Sun Country pilots have asked the National Mediation Board to declare an impasse in their contract negotiations with the airline if an agreement can’t be reached after one more round of government-supervised talks.
What this means
If an agreement isn’t reached, the pilots are requesting their release from mediation proceedings, starting the clock on a 30-day cooling off period before they could go on strike.
“We truly hope that the company will change its position during our next mediation session without imposition of a cooling-off period, and a strike deadline," Sun Country executive council chairman Brian Roseen said in a statement. "Sun Country pilots have always wanted a consensual agreement that recognizes their contributions to the success of the airline. We're returning to mediation with a willingness to do our part to avoid a work stoppage, but we've been negotiating for 5 years."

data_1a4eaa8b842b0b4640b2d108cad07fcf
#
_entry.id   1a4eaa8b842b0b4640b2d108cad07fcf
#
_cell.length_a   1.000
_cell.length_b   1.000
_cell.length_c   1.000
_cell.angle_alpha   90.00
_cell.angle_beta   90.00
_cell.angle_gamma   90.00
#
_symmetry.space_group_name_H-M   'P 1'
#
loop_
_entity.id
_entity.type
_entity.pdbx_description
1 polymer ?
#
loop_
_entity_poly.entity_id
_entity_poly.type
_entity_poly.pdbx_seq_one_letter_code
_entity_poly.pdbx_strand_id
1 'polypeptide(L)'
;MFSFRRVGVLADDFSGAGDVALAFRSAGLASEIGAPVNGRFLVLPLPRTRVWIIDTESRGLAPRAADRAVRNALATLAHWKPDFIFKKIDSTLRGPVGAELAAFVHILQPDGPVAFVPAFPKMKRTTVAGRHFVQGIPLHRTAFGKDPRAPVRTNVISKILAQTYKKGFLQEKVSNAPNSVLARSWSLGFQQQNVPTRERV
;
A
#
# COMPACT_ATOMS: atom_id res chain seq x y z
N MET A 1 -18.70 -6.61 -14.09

What the pilots want
Sun Country pilots are demanding a contract that would put them in a middle salary range among their peers, citing current salaries that are the lowest among Boeing 737 pilots for any scheduled-service U.S. airline. Sun Country pilots are working under a contract signed in 2005, with hourly pay rates that were fixed in 2005.